Clive Leviev-Sawyer: More Bulgarian than Bulgarians

Written by on August 27, 2016 in Bulgaria, People - No comments

Anyone who was an expat in Bulgaria in the past 15 years, or anyone who is now, knows – or at least should know – one name: Clive Leviev-Sawyer. From 2001 to 2012, he ran the editorial office of The Sofia Echo, a printed weekly in English. He wrote thousands of articles himself. Yes, that is where you remember this name from.

He still writes. Along with his colleague Alex Bivol he founded The Sofia Globe, an online news publication, in English, for Bulgaria and the Balkans, which happens to be Magazine79’s affiliate.

Leview-Sawyer is South African. Being born and growing up in a racist society took its toll on his thinking and ambitions: “I was born in the very early 1960s. I grew up with an instinctive, principled, moral revulsion about apartheid. Not only was it evil, but it was also impractical, the denial of the talent and potential of millions of people – denial because of the colour of their skin, something not only profoundly irrational but also incredibly stupid”.

By the time of the 1970s, South Africa was the world’s polecat – subject to all kinds of sanctions and isolation. Leviev-Sawyer underlines: “For me, those boycotts were highly welcome, and not only for me, but for millions of my compatriots – obviously, not so so much the unreconstructed white racists, certainly the vast majority of Black people. For us, the solidarity of the outside world, in boycotting the products and activities of the apartheid state, there was a strong message that those of us who opposed apartheid were not alone.”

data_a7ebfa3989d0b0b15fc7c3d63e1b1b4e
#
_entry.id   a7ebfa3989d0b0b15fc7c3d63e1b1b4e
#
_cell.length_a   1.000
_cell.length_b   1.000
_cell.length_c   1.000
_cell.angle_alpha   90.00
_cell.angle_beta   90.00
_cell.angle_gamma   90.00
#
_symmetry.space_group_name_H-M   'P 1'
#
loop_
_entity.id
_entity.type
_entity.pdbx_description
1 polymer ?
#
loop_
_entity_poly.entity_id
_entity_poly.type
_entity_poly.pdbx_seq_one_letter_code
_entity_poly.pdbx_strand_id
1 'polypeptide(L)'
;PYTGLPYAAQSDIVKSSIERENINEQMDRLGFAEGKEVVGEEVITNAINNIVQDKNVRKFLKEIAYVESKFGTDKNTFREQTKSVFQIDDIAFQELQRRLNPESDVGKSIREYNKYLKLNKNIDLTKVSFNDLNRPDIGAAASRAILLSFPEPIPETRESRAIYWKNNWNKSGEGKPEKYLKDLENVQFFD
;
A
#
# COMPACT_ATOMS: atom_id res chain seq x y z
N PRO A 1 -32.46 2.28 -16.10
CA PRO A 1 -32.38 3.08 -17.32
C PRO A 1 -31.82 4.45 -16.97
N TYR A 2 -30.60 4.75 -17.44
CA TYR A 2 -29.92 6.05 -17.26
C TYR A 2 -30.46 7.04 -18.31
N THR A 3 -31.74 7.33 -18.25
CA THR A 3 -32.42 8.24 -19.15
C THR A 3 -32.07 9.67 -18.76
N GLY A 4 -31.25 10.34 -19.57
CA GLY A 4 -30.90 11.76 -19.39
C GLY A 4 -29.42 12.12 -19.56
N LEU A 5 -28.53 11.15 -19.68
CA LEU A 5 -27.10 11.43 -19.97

South Africa was killing children and peaceful demonstrators in Soweto and elsewhere. Binding U.N. Resolutions were putting the regime in Pretoria under pressure. So were media and book releases, the information and scripts for which were smuggled out of the country. The New York Times, sticking it to the institutionalized racism in South Africa, was something which influenced Clive Leviev-Sawyer: “I saw what I believed to be the power of the media. The fine work done by investigative journalists, among them Donald Woods in exposing the truth about the murder of Steve Biko, the investigative reporters like Kit Katzin who dug and brought to light the corruption at the heart of the state – there was a moment, when I was about 15, when it came to me that my love of writing and commitment to fairness and truth could be brought together…perhaps I was naive then and still am, but I thought, journalism is a way to serve justice, and have a damned good time indulging my pleasure in writing.”

Why does he have this emancipated last name, Leviev-Sawyer? Because he married in Bulgaria, which is where he brought his experience as an editor, into The Sofia Echo’s editorial office. Objectivity and professionalism were the trademarks. These principles certainly made most readers happy, while certain Bulgarian business and political circles were not. Attempts to pressure Leviev-Sawyer and the team into a streamlined approach, e.g. by former Sigurnost agents, were rejected and fought off.

The Sofia Globe, sofiaglobe.com, upholds these principles as well. Leviev-Sawyer and his friend and colleague Alex Bivol make sure, by constantly discussion political events, their content and their strategies. They seldomly disagree on core issues. Sterling coverage of the 2013/14 anti-government protests, acerbic contempt for ridiculous political manifestations from Volen Siderov’s Ataka and other pro-Russian, far-right, political forces, all have helped to build the Globe’s reputation.